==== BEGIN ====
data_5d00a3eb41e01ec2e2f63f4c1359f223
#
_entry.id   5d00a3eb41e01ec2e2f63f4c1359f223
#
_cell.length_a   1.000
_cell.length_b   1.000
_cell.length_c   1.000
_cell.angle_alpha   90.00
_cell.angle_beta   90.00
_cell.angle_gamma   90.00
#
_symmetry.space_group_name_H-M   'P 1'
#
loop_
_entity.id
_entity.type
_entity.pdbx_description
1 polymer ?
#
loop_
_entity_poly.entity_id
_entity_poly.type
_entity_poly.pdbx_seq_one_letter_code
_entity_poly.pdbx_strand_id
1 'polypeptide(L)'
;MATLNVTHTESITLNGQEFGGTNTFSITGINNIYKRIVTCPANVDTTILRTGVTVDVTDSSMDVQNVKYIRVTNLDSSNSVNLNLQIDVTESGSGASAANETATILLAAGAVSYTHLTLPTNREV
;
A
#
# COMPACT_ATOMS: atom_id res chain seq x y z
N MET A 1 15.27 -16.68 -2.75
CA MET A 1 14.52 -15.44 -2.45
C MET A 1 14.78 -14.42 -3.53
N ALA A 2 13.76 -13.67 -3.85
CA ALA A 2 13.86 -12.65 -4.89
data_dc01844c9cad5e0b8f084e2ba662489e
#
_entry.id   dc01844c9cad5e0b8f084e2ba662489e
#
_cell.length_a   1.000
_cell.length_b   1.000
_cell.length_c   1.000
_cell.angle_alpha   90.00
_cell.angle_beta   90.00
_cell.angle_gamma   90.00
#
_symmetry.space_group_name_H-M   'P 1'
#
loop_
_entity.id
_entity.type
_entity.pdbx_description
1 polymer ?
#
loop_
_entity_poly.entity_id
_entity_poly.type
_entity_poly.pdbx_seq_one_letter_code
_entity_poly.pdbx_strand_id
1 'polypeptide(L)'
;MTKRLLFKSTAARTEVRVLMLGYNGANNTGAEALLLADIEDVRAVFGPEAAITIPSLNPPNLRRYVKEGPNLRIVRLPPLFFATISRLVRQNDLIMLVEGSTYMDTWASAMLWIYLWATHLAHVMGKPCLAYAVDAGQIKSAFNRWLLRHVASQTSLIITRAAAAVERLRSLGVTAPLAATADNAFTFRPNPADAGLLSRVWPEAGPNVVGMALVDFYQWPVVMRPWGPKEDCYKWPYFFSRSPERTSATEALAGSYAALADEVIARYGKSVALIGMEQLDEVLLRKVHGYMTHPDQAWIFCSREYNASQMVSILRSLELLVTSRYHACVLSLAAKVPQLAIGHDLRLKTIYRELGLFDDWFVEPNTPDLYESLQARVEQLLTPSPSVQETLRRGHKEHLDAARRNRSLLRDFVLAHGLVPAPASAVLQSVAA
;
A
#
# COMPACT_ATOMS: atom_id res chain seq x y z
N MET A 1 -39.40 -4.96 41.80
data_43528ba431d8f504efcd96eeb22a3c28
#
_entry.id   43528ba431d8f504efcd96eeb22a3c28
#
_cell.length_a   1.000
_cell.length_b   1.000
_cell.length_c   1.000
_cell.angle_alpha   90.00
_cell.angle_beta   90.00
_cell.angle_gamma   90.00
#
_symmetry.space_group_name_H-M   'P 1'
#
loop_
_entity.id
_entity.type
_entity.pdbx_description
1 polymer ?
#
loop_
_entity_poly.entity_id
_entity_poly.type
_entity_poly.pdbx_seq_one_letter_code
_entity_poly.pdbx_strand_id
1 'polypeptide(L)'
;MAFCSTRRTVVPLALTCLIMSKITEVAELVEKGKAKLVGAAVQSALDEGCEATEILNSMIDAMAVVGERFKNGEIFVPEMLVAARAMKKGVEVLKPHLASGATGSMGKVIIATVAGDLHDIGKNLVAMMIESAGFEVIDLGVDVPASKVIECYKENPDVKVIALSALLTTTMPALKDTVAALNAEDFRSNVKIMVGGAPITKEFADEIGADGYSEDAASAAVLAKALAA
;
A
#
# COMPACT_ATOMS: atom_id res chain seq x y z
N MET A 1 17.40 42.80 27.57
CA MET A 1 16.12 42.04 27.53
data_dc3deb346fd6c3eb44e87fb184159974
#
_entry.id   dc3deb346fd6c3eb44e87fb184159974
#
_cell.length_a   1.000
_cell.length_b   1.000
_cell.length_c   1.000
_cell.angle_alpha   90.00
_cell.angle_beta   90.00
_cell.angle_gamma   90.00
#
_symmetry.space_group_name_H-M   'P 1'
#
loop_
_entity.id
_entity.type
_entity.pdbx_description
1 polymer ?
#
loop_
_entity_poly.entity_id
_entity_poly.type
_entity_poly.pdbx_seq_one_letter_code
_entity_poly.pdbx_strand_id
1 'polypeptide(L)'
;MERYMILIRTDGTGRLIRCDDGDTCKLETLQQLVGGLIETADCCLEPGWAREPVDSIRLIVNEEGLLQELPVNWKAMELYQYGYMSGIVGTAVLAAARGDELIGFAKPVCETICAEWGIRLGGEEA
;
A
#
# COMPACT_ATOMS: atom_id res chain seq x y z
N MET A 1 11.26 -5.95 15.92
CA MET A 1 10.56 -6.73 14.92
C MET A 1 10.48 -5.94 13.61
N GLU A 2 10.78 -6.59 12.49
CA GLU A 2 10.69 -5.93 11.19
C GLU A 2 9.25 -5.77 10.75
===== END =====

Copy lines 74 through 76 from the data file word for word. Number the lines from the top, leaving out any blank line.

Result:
_cell.angle_alpha   90.00
_cell.angle_beta   90.00
_cell.angle_gamma   90.00